China’s imports from Russia surged to $11.5 billion in August, the highest monthly haul in over two decades, despite an overall decline in its purchases of foreign goods. The surge comes as trade between the two neighbors’ booms in the wake of Western sanctions on Russia over its invasion of Ukraine.

Bilateral trade between China and Russia now stands at over $155 billion in the year to date, with Russia expecting the volume to reach $200 billion this year.

China has long been a key destination for Russian energy, but it is also increasingly becoming a critical source of imports such as cars and consumer electronics after many international companies exited Russia following the war.

According to the latest Kiel Trade Indicator, activity in Russia’s ports was surprisingly high in August, with the volume of goods unloaded at the country’s three biggest container hubs approaching pre-war levels.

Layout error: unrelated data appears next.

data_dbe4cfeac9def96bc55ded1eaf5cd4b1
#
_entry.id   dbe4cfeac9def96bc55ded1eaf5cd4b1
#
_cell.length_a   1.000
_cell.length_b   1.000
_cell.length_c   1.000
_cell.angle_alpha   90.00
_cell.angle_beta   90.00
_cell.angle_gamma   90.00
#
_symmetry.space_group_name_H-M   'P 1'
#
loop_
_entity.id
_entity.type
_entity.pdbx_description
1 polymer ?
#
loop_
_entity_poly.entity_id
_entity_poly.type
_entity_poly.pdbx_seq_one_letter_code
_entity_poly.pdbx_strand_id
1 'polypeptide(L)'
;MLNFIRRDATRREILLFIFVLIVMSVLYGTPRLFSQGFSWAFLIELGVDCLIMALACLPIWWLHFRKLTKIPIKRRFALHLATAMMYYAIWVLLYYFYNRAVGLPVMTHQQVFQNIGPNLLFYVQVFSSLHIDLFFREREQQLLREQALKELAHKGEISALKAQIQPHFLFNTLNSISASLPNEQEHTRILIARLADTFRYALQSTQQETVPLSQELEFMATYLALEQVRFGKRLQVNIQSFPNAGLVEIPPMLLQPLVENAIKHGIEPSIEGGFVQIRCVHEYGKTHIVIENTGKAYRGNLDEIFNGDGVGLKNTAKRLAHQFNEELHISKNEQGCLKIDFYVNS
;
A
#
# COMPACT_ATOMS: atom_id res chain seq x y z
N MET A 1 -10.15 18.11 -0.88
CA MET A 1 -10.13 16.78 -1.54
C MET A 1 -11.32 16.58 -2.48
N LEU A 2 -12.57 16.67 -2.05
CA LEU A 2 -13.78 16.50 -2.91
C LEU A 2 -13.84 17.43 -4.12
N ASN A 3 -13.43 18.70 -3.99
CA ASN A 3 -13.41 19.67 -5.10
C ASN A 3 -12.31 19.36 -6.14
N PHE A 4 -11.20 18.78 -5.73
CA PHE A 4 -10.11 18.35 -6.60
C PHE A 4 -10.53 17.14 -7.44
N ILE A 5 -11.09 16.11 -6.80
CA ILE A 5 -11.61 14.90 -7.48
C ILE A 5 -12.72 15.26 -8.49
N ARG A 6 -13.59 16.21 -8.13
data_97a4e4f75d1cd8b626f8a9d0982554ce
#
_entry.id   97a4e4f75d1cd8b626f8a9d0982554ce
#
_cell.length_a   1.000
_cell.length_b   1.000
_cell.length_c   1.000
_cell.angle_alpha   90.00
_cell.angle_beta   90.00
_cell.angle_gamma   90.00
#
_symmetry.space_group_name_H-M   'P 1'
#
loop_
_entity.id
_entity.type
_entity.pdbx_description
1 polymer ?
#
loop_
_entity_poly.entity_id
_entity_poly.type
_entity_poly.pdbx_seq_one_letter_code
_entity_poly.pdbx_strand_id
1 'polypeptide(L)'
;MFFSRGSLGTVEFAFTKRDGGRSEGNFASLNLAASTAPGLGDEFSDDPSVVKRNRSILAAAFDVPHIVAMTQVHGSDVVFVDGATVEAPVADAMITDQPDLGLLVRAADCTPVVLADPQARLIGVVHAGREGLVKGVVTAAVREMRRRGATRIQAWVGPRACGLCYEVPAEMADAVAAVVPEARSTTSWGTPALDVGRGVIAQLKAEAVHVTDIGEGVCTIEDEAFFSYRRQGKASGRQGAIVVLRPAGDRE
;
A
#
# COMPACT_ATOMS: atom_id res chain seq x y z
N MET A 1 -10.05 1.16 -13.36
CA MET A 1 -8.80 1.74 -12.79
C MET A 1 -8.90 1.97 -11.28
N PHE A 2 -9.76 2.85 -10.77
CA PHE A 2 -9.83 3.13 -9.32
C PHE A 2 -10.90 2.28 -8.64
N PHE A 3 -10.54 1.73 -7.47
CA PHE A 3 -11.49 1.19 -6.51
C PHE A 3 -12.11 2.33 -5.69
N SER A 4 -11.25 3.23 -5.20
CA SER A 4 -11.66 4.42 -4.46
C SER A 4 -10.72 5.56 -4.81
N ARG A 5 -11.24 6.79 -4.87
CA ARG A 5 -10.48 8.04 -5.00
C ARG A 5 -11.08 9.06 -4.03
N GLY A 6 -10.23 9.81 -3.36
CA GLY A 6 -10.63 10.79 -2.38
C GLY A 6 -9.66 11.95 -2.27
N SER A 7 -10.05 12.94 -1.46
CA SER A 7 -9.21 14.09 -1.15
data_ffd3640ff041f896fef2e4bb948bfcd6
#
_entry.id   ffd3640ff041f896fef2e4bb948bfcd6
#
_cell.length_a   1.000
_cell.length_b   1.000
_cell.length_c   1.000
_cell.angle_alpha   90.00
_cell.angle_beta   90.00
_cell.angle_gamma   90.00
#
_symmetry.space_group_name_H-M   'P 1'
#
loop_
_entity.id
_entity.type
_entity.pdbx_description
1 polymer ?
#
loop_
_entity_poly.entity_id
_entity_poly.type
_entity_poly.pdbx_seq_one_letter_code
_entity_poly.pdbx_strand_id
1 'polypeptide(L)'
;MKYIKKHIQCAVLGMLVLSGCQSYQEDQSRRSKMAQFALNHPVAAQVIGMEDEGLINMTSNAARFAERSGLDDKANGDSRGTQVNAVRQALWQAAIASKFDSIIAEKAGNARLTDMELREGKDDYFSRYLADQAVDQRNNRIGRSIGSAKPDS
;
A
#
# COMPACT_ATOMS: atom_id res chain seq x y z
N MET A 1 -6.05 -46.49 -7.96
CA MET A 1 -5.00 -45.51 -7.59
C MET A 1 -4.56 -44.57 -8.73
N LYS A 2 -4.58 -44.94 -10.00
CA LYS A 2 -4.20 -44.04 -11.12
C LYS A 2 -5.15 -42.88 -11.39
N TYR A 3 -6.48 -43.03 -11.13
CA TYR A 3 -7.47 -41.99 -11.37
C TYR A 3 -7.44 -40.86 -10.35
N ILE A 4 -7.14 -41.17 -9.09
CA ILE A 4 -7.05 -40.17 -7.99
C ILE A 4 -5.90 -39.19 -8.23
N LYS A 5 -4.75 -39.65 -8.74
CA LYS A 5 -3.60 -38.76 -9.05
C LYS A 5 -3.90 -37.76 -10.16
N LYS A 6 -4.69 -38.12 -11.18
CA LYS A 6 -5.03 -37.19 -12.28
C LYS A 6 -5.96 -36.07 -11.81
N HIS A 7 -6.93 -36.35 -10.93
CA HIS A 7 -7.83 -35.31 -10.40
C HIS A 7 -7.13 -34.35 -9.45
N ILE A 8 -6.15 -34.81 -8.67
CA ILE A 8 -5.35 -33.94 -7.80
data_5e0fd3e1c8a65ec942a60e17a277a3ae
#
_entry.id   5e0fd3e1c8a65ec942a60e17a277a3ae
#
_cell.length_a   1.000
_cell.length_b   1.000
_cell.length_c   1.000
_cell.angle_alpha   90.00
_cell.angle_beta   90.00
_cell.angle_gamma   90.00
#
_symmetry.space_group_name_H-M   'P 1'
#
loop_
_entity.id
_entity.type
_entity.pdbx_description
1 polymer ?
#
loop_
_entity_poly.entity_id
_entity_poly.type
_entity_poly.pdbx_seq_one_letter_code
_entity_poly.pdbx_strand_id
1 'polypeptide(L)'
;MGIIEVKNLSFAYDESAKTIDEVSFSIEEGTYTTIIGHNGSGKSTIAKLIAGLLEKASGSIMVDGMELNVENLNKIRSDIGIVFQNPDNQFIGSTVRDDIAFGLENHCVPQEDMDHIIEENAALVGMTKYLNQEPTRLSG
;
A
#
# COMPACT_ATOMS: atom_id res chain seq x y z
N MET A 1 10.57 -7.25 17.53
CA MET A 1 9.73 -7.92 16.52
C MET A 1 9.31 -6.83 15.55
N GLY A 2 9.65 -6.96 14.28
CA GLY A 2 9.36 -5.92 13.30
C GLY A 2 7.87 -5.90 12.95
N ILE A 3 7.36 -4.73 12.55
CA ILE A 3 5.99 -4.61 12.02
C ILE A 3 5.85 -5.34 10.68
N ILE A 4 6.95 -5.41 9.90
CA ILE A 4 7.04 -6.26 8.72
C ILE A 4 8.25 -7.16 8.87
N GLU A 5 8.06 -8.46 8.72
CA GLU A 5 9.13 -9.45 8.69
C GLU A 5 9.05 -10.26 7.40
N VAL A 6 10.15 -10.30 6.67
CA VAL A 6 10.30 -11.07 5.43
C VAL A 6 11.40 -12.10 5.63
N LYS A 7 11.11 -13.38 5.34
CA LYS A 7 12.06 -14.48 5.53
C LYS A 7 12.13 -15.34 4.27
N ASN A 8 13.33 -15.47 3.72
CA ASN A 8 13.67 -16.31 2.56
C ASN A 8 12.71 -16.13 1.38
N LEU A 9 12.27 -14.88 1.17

In response to sanctions, Russia has also moved to settle a much bigger share of its trade in yuan instead of dollars and euros. The Chinese currency accounted for 34% of Russian imports in July and 25% of exports, according to the central bank.

However, the central bank has warned that the domestic market is at times experiencing a deficit of the Chinese currency. In a June report, it said some yuan proceeds were occasionally being held by market participants in nonresident Chinese banks, in part to help finance imports.

As a result, Russia has seen outflows of the yuan to accounts abroad, while capital controls in China make it difficult to raise onshore yuan.

  • How will China’s growing reliance on Russian energy and imports affect its relationship with the West?
  • How will Russia’s move to settle more trade in yuan affect the global financial system?
  • How will China and Russia manage the yuan deficit?

These are all important questions that will need to be answered as the relationship between China and Russia continues to evolve.